I appreciate good food, which is why I love to cook at home. I like to use the freshest and healthiest ingredients possible and I find that it is more cost-effective to create high-quality and fresh recipes at home.
The "curse" of being a foodie is that my palate is sensitive. I can taste the difference between different brands of orange juice. I know that my marinara isn't the same if I use dried basil instead of fresh. I'm disappointed if my lasagna or homemade pizza is made with anything other than fresh mozzarella. We can tell if coffee is "old" (brewed more than 15 minutes ago). And I'd never, ever choose to use the "Parmesan" cheese from the green canister; mine has to be fresh.
Obviously, my food preferences have an impact on our grocery bill. Fortunately, I'm only shopping for two. Still, we're on a budget, so I've employed some creative tactics. These are the strategies I use to get by:
1. I shop at Costco. My husband and I love Costco. At different points of time we've also been members of BJ's and Sam's Club, but when Costco came to our area ten years ago, we were sold. When I tell people that the staff at Costco knows me by name I get the response "I don't like to buy in bulk." Costco isn't really about buying in bulk, it's about quality. I could go on and on about the tires we've had installed on our cars, the plasma tv, the Crock Pot, the beach chair, the shrubs for our landscape, and the designer jeans, but I'll just focus on the savings we get on food. Surprisingly, Costco doesn't just sell food in huge portions. On weekends we can buy seafood by the pound at prices lower than our local grocery store. When we do buy meats in bulk (ground turkey, chicken breasts, pork tenderloin) they are already sold in vacuum-sealed portions that work for our mealtimes. All we need to do is toss them in the fridge or freezer. I also purchase ingredients that would otherwise be out of our price range for weekly shopping like brie, shrimp, fresh raspberries, and organic chicken stock. Not everything at Costco is a deal (soda and pasta seem overpriced), but if you have storage space and you shop smart, you can buy better quality for less money at Costco.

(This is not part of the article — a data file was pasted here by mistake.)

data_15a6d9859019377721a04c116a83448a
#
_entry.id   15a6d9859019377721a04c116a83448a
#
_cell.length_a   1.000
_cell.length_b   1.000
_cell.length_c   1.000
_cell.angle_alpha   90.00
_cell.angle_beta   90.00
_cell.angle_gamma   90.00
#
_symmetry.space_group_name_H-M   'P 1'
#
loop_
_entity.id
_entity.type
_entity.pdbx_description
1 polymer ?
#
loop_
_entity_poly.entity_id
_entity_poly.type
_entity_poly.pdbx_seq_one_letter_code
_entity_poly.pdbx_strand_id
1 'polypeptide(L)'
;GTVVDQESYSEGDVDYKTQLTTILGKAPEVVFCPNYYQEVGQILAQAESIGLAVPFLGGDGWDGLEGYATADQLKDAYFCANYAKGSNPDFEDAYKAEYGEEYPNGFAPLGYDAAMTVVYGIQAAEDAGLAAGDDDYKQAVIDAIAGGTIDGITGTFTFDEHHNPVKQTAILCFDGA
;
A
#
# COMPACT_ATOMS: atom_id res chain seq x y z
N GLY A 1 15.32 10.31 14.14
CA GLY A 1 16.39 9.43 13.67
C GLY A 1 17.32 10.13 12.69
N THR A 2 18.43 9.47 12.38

2. I have a garden. We have an extremely small yard (1/8 acre), yet I've found that container gardening works for me. Every May I plant tomatoes, peppers, and herbs in pots on our deck. By July I am feasting on my veggies and by August I am drowning in them. By late September my plants die off, but not before I have my fill of seasonal produce. My garden pays off most with the fresh herbs (thyme, basil, sage, rosemary, and chives). Fresh herbs are expensive and highly perishable. I grow my own, so for at least five months a year I have access to tasty herbs that enhance everything I cook. If I do not have the space and time to grow a particular fruit or vegetable, I purchase it from roadside stand (abundant in South Jersey, where I work) or on sale at the grocery store. I also freeze some fruits (blueberries, cherries, strawberries, and peaches) and store them in our second freezer in the basement.
3. I try not to order alcohol when I dine out. Instead, we keep a well-stocked bar at home. There are some exceptions to this rule: happy hour specials and restaurants known for a signature drink. For the most part, however, I either skip the alcohol or limit myself to one drink. From my experience, many restaurants serve cheap wine for high prices or make mixed drinks weak and with inferior ingredients. We prefer to spend our cash at the liquor store purchasing our favorite beverages and make high quality drinks at home. It's also both safer and cheaper to consume alcohol at home. We have all of the appropriate glassware (pilsners, hurricanes, wine goblets, etc.), so it's just like being out at a fancy restaurant.
4. I use a Food Saver. If I find a 10 lb. pork loin on sale for .89/lb. I divide it into 4 pieces and immediately vacuum seal it with the Food Saver and put it in our freezer. We also vacuum seal our coffee and wine to maintain fresh flavor. Yes, it's a cheesy infomercial gadget, but it works.
In addition to these strategies, I also plan our meals based on what we have overstocked in our pantry and freezer and what is on sale at the market on any given week. I don't purchase out of season produce. I'm just as likely as the next person to get lazy on a Wednesday after work and order pizza, but when I cook at home I am able to plan meals around good ingredients acquired at the best price.